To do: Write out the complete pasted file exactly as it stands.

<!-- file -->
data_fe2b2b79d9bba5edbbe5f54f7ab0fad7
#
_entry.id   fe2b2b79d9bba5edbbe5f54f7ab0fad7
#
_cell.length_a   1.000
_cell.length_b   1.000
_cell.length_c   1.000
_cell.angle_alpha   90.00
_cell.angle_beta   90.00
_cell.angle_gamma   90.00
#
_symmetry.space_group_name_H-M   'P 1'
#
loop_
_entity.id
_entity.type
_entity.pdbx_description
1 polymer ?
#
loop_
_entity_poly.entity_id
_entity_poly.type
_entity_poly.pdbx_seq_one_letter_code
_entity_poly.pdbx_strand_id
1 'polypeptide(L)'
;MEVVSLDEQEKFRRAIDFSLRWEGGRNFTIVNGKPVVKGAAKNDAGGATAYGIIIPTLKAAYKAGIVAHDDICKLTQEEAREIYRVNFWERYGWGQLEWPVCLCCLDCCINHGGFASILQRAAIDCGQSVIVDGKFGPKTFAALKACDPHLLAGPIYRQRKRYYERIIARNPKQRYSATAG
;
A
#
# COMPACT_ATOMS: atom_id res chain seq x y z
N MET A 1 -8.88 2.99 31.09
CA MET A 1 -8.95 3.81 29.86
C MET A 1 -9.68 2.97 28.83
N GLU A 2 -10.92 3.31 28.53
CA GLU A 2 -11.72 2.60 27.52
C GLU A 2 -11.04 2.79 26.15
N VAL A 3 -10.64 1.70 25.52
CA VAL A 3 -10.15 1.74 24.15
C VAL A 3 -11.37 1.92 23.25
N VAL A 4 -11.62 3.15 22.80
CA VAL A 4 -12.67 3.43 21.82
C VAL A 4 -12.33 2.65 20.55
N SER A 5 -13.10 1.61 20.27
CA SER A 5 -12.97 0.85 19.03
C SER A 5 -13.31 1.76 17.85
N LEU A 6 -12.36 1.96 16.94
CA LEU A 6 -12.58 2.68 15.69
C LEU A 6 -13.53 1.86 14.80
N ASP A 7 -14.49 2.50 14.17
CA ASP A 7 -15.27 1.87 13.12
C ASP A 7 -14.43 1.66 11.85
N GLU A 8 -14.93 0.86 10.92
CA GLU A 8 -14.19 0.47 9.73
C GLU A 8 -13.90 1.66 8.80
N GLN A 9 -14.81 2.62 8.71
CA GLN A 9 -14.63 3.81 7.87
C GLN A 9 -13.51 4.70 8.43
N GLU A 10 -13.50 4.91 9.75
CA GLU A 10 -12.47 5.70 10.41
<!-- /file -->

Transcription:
data_fe2b2b79d9bba5edbbe5f54f7ab0fad7
#
_entry.id   fe2b2b79d9bba5edbbe5f54f7ab0fad7
#
_cell.length_a   1.000
_cell.length_b   1.000
_cell.length_c   1.000
_cell.angle_alpha   90.00
_cell.angle_beta   90.00
_cell.angle_gamma   90.00
#
_symmetry.space_group_name_H-M   'P 1'
#
loop_
_entity.id
_entity.type
_entity.pdbx_description
1 polymer ?
#
loop_
_entity_poly.entity_id
_entity_poly.type
_entity_poly.pdbx_seq_one_letter_code
_entity_poly.pdbx_strand_id
1 'polypeptide(L)'
;MEVVSLDEQEKFRRAIDFSLRWEGGRNFTIVNGKPVVKGAAKNDAGGATAYGIIIPTLKAAYKAGIVAHDDICKLTQEEAREIYRVNFWERYGWGQLEWPVCLCCLDCCINHGGFASILQRAAIDCGQSVIVDGKFGPKTFAALKACDPHLLAGPIYRQRKRYYERIIARNPKQRYSATAG
;
A
#
# COMPACT_ATOMS: atom_id res chain seq x y z
N MET A 1 -8.88 2.99 31.09
CA MET A 1 -8.95 3.81 29.86
C MET A 1 -9.68 2.97 28.83
N GLU A 2 -10.92 3.31 28.53
CA GLU A 2 -11.72 2.60 27.52
C GLU A 2 -11.04 2.79 26.15
N VAL A 3 -10.64 1.70 25.52
CA VAL A 3 -10.15 1.74 24.15
C VAL A 3 -11.37 1.92 23.25
N VAL A 4 -11.62 3.15 22.80
CA VAL A 4 -12.67 3.43 21.82
C VAL A 4 -12.33 2.65 20.55
N SER A 5 -13.10 1.61 20.27
CA SER A 5 -12.97 0.85 19.03
C SER A 5 -13.31 1.76 17.85
N LEU A 6 -12.36 1.96 16.94
CA LEU A 6 -12.58 2.68 15.69
C LEU A 6 -13.53 1.86 14.80
N ASP A 7 -14.49 2.50 14.17
CA ASP A 7 -15.27 1.87 13.12
C ASP A 7 -14.43 1.66 11.85
N GLU A 8 -14.93 0.86 10.92
CA GLU A 8 -14.19 0.47 9.73
C GLU A 8 -13.90 1.66 8.80
N GLN A 9 -14.81 2.62 8.71
CA GLN A 9 -14.63 3.81 7.87
C GLN A 9 -13.51 4.70 8.43
N GLU A 10 -13.50 4.91 9.75
CA GLU A 10 -12.47 5.70 10.41